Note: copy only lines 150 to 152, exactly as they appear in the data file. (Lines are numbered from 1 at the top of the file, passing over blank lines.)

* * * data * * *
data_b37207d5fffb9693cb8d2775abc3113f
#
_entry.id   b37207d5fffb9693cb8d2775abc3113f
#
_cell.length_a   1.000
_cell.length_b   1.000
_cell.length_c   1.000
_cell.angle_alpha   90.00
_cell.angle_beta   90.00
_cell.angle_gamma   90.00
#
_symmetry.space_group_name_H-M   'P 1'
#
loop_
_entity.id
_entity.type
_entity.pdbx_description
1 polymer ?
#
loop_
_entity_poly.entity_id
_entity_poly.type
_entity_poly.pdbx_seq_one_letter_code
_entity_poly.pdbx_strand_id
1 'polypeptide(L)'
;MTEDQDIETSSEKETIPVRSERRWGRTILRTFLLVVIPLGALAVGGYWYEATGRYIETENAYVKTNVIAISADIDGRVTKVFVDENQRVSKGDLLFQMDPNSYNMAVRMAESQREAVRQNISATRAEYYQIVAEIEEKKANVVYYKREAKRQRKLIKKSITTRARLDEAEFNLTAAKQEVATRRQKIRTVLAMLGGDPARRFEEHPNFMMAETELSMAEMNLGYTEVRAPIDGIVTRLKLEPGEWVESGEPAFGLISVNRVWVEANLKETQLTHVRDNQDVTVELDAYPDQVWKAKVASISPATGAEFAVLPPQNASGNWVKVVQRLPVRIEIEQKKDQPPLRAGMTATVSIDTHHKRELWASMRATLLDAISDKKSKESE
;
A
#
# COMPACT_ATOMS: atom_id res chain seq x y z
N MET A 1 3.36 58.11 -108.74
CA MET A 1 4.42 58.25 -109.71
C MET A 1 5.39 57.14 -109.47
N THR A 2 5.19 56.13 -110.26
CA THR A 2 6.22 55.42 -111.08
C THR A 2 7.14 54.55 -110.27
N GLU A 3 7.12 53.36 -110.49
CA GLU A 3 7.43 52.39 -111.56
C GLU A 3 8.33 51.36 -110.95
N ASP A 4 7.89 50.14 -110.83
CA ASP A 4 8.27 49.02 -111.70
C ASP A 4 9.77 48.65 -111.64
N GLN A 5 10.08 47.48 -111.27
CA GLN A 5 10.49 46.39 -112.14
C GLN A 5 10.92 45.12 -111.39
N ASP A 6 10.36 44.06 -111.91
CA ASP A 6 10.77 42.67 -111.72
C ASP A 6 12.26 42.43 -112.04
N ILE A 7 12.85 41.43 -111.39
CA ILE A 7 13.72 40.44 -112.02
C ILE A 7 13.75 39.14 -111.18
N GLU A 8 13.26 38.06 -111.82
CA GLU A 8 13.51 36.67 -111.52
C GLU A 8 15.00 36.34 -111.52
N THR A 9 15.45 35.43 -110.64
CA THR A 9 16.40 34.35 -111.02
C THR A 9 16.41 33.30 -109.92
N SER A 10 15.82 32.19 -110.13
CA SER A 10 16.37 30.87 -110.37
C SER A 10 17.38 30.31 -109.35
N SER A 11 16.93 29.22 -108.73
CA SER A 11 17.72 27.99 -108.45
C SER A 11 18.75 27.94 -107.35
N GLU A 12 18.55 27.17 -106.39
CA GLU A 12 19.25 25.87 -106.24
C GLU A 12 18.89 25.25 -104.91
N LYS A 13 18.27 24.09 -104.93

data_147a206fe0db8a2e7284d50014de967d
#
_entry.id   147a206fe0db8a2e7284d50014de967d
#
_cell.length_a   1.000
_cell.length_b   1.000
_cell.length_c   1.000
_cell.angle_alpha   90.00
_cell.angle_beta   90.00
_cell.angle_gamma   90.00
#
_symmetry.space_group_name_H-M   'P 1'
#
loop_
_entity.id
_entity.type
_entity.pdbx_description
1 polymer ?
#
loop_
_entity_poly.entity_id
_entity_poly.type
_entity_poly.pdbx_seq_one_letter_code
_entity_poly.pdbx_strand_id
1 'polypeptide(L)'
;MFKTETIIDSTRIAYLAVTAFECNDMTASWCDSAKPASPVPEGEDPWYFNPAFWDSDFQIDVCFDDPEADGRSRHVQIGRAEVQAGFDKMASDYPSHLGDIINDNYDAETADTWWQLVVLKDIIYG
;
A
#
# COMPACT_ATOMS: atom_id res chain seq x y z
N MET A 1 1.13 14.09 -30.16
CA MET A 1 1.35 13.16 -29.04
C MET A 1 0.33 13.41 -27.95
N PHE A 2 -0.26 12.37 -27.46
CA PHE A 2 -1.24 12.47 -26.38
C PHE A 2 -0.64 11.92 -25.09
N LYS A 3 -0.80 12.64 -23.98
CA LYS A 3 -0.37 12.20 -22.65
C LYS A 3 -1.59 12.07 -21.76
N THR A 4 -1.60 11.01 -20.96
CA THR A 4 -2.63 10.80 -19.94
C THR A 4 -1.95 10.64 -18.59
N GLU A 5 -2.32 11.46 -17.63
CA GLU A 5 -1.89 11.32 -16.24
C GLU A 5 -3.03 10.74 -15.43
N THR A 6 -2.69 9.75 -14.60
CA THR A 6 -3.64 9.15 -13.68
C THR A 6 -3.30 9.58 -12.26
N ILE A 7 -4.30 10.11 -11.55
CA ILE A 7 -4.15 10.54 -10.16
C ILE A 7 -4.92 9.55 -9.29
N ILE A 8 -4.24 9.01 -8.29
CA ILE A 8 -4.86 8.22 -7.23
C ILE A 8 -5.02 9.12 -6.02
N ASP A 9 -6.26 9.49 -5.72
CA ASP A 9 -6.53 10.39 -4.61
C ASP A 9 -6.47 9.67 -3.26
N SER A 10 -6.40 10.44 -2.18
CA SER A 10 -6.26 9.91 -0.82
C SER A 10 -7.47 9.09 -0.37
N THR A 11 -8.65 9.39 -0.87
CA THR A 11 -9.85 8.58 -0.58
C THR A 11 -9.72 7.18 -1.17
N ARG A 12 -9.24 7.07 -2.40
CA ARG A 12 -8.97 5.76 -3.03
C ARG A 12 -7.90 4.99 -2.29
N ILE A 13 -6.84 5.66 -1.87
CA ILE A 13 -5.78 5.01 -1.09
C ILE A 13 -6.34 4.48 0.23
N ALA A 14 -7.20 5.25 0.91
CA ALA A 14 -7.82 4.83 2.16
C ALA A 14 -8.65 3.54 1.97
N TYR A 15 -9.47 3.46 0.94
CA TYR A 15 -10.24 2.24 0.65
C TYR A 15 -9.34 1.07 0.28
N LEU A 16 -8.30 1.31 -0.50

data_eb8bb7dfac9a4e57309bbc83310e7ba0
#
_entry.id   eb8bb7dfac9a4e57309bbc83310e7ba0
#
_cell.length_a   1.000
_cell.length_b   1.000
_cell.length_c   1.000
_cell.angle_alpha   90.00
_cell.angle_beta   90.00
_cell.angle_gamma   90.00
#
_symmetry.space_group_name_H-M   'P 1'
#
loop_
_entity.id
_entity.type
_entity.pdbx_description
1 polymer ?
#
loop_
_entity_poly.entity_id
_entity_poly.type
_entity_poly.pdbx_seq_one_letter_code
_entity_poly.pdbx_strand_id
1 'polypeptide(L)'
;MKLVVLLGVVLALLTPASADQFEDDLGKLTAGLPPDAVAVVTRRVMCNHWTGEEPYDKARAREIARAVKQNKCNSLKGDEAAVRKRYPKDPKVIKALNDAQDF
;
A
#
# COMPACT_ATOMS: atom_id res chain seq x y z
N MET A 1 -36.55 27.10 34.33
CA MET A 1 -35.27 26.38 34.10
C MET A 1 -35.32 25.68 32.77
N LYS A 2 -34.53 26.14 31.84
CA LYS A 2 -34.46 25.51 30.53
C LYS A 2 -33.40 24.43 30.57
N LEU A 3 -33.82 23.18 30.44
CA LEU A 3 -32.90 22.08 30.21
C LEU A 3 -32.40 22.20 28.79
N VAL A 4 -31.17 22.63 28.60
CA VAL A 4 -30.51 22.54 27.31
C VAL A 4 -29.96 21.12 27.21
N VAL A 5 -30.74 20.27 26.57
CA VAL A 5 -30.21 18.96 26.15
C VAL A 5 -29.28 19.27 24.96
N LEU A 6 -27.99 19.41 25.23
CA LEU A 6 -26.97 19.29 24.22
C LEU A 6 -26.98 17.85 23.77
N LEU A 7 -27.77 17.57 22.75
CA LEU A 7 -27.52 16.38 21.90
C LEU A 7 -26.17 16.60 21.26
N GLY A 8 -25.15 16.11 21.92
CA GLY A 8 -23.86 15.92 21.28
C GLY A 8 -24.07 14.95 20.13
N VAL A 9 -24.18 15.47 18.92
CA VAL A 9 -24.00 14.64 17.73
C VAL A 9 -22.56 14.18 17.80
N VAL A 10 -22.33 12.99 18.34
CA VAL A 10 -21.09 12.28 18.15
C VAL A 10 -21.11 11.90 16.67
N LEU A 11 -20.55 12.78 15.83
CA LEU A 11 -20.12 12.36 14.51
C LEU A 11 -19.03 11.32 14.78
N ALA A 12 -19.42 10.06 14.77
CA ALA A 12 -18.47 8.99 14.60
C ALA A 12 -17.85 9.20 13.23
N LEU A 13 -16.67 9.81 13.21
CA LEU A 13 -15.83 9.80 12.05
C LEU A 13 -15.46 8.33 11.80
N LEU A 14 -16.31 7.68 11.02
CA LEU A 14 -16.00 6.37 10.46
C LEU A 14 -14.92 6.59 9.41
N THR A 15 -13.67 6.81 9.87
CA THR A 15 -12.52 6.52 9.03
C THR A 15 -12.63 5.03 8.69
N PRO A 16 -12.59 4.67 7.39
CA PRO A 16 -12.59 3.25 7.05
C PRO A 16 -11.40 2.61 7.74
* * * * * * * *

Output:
_cell.length_c   1.000
_cell.angle_alpha   90.00
_cell.angle_beta   90.00